The United Nations World Food Programme has thanked UAE Vice President, Prime Minister and Ruler of Dubai Sheikh Mohammed bin Rashid Al Maktoum, for a US$1 million donation for its school feeding programme in Mauritania.
“This gift will bring life and learning to tens of thousands of school children in Mauritania,” said Josette Sheeran, Executive Director of the World Food Programme. “We are so grateful to Sheikh Mohammed bin Rashid Al Maktoum for reaching out to the children of Mauritania, and for making a true difference to their young lives.”
In Mauritania and elsewhere in the world, WFP school meals play a vital role in children’s lives. One meal during the school day not only staves off hunger, but improves children’s ability to learn. Especially in remote parts of Mauritania, where life is harsh and poverty widespread, school meals are a major incentive for families to send their children – especially girls - to school. As a result, school enrollment and attendance rates are much higher.
“This contribution is very well timed as we have been greatly concerned about a lack of funds for our Mauritania school feeding programme. Now, when the school year starts in October, thousands of children and their families can count on the gift of a nutritious meal,” said Sheeran.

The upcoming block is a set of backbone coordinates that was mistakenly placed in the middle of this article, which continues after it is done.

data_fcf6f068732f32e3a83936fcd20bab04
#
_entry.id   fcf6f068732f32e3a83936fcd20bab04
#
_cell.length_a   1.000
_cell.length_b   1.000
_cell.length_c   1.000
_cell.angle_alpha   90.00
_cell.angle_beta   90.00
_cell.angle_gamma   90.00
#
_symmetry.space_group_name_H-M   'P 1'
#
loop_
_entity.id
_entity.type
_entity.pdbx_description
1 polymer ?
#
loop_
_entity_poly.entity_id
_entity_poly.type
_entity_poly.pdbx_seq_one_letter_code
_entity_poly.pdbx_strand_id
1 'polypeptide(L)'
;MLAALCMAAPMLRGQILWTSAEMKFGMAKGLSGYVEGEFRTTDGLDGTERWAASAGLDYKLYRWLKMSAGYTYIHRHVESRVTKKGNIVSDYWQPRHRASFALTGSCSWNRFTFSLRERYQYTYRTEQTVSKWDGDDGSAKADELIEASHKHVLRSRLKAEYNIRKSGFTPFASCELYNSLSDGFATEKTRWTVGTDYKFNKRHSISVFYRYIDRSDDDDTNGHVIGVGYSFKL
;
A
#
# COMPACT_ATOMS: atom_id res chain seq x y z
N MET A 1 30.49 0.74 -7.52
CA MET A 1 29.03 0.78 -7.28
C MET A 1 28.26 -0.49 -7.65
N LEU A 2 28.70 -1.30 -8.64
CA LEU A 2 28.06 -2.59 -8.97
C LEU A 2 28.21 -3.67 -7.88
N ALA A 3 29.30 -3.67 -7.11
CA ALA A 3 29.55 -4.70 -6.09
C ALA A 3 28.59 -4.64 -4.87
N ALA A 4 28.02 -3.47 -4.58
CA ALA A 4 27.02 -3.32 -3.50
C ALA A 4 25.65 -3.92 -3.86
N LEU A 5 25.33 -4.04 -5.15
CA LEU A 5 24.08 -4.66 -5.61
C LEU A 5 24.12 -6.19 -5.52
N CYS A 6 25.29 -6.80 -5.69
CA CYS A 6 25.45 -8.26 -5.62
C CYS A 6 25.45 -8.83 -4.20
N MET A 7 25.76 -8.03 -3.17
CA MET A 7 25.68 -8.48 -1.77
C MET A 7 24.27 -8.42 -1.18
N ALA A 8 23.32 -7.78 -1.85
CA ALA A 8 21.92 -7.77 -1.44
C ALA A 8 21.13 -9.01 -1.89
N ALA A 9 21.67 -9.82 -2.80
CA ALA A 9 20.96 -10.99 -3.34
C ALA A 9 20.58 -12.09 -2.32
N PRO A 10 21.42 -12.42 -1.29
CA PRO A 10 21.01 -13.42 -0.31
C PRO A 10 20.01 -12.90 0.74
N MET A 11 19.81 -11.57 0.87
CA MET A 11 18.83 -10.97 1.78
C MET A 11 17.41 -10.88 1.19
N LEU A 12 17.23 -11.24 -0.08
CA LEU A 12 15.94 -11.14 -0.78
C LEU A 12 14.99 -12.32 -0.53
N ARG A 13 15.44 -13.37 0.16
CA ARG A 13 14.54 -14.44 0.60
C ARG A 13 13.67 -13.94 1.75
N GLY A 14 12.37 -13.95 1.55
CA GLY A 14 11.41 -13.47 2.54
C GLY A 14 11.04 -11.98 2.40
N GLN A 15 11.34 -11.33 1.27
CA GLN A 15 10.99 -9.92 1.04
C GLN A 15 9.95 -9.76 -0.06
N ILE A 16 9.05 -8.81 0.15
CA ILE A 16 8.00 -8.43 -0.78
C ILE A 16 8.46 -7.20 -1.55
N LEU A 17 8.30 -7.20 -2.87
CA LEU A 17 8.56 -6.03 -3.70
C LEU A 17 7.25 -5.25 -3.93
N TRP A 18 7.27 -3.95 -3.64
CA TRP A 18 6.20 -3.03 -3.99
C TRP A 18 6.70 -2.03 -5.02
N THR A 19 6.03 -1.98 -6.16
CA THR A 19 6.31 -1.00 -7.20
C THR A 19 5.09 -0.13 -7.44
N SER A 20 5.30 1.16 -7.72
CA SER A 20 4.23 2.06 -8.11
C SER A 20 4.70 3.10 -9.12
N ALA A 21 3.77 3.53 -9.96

WFP school feeding programmes in Mauritania assist 161,000 children, almost half of the country’s children aged 6 to 11 who are enrolled in school. The US$ 1 million UAE donation is equivalent to giving a daily school meal to 35,500 children in Mauritania for an entire school year. WFP needs US$3.5 million more to ensure that all 161,000 children in its project will be provided with a full lunch ration for the school year starting in October.
The UAE donation was first announced last month during the annual dinner hosted by the Mosaic Foundation which honoured WFP and its school feeding programmes. HRH Princess Haya Bint Al Hussein represented the World Food Programme as a keynote speaker at the event, which was held in Washington early last month.